By Achara Deboonme
In an exclusive interview with Nation Group, the governor said he was particularly worried about small and medium-sized enterprises in some sectors and the agricultural sector not benefiting from the economic recovery, which for the latter would face another year of low commodity prices.
"We will experience stronger growth momentum next year, with stability occurring in and outside the Kingdom to some extent. What’s worrying is that the growth could be uneven and each economic sector could experience uneven benefits," he said.
On the plus side, a record 32 million tourists are expected this year. The construction sector and related industries are also expected to benefit from the government’s infrastructure investments.
Citing the small contribution of government spending to gross domestic product, Veerathai noted that the Board of Investment’s scheme to promote manufacturing clusters would play a bigger role in lifting the country’s competitiveness and investment. This is in light of structural changes in several economies particularly China, which would further dampen Thailand’s exports.
As an example of these changes, only 30 per cent of what China spends on imports from Thailand is for raw materials, against 60 per cent in the past.
Simply put, the Thai economy is like a car whose engine is in need of an overhaul, he said.
Veerathai stressed the need for structural adjustments in Thailand’s growth drivers to enhance competitiveness and sustainable economic growth.
He said farmers, whose problems could be exacerbated by drought next year, should embrace modern techniques or be offered alternative career choices.
Amid uneven growth, he said companies needed to diversify risk further. For exporters, hedging tools are necessary, as the anticipated rise in US interest rates and the further relaxation of rates in Japan and the European Union promised two-way movements of exchange rates.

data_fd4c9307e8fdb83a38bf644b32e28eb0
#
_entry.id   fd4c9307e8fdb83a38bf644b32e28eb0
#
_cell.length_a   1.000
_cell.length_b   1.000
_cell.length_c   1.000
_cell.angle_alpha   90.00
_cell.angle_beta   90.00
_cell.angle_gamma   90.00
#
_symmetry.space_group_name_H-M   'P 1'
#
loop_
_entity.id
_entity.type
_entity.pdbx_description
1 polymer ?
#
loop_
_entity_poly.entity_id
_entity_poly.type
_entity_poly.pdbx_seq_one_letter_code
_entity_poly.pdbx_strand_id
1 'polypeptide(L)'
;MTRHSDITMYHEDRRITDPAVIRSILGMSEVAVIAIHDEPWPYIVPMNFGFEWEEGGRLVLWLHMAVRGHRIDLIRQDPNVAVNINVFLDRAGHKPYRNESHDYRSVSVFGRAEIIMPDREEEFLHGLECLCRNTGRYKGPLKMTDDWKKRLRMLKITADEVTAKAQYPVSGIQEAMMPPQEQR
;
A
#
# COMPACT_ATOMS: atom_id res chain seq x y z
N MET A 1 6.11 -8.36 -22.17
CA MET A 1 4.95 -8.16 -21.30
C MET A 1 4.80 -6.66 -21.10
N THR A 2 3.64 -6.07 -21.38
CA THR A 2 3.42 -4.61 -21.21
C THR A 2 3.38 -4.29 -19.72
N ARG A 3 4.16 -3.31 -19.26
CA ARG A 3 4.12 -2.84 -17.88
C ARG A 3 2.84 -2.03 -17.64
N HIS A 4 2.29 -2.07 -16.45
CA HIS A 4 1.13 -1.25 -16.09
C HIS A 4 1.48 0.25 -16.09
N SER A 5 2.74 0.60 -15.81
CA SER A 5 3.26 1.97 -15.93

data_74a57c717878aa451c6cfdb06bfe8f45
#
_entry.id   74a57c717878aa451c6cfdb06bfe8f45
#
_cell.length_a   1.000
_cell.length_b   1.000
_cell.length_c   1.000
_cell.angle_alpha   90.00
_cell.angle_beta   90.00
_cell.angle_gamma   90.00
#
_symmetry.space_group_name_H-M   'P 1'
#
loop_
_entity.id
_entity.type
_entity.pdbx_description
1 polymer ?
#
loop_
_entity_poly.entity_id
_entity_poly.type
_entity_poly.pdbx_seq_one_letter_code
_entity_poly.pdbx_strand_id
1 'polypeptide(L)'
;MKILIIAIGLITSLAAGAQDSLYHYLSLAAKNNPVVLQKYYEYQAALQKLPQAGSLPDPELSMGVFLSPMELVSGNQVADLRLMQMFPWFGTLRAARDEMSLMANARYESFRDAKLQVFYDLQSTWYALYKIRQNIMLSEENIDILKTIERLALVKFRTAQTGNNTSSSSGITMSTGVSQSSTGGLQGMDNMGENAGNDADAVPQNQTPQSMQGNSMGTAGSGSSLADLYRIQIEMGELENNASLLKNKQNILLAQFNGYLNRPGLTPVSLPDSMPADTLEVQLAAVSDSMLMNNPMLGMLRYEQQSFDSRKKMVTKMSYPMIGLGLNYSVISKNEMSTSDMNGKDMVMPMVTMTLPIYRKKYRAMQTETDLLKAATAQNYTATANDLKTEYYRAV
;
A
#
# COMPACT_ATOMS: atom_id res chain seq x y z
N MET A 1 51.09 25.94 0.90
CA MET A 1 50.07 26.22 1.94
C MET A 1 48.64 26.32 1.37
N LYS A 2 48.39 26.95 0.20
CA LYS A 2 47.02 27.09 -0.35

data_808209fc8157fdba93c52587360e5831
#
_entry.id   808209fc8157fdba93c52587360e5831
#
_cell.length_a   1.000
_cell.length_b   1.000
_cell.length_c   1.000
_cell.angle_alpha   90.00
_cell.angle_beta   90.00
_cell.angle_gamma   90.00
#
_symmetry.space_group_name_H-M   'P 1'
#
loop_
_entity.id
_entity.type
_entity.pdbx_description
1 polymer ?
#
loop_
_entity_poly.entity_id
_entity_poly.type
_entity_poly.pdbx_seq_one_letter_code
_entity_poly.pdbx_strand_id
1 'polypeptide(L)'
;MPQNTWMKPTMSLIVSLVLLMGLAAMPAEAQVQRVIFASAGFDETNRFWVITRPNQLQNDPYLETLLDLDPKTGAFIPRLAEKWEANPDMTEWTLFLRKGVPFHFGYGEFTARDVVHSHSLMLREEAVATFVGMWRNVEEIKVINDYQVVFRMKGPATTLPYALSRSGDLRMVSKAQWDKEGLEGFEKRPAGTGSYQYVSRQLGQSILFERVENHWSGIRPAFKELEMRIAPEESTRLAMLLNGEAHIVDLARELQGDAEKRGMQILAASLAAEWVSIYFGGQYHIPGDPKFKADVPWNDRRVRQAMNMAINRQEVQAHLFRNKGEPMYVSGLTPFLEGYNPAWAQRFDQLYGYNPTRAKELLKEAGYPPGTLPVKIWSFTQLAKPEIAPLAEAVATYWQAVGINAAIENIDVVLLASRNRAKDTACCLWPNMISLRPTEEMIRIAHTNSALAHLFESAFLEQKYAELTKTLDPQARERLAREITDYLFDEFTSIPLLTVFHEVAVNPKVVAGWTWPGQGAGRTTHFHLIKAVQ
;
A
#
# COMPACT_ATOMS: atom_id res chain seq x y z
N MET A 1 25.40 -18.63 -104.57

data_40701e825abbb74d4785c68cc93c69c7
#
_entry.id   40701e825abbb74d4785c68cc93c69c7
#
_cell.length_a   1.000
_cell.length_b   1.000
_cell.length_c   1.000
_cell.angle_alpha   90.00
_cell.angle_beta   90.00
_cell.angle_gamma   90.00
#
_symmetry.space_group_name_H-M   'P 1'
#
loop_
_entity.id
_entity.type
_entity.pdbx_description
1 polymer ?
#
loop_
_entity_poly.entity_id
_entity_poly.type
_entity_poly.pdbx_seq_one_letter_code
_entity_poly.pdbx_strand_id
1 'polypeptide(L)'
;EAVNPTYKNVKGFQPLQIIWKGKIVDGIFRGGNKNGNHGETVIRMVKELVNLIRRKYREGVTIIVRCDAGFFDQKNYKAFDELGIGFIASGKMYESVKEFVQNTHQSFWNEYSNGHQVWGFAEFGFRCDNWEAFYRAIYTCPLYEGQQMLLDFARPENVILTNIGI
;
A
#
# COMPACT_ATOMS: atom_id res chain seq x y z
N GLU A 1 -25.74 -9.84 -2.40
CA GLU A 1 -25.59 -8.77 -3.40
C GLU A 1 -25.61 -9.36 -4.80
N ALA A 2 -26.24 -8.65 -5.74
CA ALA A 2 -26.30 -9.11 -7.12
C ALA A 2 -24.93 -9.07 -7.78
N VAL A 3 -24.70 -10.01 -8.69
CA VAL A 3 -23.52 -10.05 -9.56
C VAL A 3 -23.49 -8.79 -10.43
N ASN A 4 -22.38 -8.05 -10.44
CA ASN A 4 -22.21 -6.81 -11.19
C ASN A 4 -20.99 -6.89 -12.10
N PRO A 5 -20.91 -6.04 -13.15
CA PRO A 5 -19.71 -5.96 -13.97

The BOT has penned a 3.7-per-cent growth forecast for 2016, after 2.7 per cent in 2015. Veerathai predicted that inflationary pressure would remain low next year, thanks mainly to low oil prices. He insisted that Thailand was not experiencing deflation as consumption was still increasing.
In November, headline inflation was minus-0.97 per cent but core inflation, excluding energy and food prices, rose by 0.88 per cent.
He also insisted that Thailand’s financial stability could withstand global turbulence thanks to buffers. A limited impact from capital outflows is anticipated.
Unlike some emerging markets, Thailand’s foreign debt remains low at one-third of foreign reserves, which stood at $156 billion as of November 20. So far this year, foreign investors have sold more than Bt120 billion net in Thai shares.
"Our reserves are high. The country will not be affected in the event of outflows," the governor said.
Despite slower credit growth and the financial dramas at Sahaviriya Steel Industries, liquidity as a whole remains sufficient, he said, and although non-performing loans tended to increase in an economic cycle, Thai banks were leaders in Asia in terms of capital and loan-loss provisions. "The stress test shows loans to some large companies may turn sour. But none will match the SSI scale," he said.